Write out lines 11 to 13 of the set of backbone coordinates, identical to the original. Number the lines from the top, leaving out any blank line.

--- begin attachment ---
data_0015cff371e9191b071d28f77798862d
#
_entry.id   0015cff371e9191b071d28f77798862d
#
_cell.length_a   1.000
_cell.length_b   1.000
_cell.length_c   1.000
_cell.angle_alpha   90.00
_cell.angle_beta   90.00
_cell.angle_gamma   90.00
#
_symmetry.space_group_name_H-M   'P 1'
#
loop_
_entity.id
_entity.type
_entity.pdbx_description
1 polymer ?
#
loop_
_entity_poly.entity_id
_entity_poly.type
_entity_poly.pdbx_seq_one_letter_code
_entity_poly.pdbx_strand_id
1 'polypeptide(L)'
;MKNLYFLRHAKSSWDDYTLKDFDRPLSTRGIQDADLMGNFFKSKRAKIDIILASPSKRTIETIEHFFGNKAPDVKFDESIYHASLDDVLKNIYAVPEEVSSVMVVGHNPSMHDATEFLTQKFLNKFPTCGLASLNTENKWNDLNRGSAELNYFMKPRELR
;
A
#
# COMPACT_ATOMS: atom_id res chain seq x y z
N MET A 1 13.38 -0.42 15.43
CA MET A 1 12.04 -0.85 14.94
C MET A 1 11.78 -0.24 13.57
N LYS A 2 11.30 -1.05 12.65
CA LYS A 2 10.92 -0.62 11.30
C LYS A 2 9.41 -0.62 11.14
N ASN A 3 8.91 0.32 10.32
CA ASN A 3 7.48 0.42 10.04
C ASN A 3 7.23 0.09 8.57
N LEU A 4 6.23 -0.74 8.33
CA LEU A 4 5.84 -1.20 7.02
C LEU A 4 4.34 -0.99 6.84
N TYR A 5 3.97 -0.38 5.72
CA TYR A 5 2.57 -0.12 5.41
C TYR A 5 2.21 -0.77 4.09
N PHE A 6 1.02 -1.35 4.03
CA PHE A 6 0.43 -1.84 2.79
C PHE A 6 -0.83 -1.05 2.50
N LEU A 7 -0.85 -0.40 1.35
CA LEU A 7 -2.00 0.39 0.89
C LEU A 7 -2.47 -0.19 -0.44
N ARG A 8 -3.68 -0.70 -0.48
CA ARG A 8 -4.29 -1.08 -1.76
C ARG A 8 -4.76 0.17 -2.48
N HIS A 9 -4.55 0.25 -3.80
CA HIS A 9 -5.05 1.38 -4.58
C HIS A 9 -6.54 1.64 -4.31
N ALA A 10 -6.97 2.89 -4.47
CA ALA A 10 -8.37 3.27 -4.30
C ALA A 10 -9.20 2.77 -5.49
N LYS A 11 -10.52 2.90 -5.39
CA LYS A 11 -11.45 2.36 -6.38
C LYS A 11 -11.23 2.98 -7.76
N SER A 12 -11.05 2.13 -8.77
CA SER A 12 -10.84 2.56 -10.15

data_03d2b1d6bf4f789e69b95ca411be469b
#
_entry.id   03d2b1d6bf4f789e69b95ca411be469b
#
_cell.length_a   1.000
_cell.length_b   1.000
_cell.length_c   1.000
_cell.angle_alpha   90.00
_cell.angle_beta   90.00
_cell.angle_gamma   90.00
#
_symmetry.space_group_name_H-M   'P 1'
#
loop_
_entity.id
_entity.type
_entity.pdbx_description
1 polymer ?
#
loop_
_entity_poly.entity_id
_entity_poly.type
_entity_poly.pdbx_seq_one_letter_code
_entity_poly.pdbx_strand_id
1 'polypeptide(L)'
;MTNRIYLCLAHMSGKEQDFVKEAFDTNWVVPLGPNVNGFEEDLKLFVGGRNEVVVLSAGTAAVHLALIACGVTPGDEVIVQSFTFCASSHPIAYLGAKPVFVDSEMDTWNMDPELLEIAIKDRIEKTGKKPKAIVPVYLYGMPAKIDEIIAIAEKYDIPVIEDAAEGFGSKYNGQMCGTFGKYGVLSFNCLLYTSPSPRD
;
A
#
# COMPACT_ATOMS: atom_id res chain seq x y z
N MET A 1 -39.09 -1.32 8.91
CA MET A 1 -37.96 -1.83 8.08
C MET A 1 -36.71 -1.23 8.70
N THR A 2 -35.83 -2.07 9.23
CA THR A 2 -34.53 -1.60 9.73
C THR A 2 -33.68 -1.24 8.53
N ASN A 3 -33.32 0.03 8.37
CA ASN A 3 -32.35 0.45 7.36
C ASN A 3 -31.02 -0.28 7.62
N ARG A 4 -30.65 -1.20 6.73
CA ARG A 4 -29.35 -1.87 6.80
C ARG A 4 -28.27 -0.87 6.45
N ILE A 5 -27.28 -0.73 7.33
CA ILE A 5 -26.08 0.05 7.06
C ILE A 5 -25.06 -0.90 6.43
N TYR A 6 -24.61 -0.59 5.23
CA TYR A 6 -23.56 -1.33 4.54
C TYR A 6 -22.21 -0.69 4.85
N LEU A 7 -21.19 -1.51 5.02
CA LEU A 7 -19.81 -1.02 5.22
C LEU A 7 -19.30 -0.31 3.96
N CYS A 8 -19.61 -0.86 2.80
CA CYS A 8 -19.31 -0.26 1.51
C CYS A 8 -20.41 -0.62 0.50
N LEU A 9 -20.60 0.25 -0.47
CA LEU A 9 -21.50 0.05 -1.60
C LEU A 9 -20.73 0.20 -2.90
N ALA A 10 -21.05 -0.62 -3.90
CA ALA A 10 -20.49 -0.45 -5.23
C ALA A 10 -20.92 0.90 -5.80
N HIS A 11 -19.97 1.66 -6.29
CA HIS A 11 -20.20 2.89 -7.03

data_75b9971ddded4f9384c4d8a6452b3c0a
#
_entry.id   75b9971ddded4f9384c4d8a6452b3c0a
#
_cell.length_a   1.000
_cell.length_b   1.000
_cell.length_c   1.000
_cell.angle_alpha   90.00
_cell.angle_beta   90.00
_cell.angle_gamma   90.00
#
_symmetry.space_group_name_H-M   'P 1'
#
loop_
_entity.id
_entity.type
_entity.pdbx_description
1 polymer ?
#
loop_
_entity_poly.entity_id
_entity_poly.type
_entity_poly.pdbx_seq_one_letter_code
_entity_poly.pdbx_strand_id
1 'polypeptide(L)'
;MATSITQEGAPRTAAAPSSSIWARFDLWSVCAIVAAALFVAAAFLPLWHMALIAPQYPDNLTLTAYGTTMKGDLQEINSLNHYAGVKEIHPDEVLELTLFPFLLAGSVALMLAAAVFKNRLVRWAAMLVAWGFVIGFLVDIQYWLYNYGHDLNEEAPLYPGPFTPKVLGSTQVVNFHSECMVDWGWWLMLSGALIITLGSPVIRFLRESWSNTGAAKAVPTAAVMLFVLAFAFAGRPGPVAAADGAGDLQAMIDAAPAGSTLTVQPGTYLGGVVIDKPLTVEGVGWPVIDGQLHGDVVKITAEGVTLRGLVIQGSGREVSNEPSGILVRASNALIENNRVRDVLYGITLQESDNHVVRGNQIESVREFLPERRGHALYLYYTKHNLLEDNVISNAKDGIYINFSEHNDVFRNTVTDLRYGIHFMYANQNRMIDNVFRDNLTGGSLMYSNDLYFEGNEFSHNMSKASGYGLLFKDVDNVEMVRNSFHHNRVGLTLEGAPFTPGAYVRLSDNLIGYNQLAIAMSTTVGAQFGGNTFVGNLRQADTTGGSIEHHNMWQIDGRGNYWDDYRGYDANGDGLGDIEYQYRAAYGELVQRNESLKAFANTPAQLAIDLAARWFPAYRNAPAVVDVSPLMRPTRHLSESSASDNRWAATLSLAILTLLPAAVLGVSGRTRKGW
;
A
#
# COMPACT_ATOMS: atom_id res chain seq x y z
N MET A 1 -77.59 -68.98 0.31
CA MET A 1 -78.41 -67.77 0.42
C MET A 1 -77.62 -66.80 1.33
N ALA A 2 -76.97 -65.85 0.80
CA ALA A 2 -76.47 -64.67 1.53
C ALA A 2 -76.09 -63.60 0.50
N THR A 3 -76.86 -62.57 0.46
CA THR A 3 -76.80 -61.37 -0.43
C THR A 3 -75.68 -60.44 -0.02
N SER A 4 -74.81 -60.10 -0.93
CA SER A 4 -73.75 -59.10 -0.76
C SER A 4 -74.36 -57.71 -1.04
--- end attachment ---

#
_symmetry.space_group_name_H-M   'P 1'
#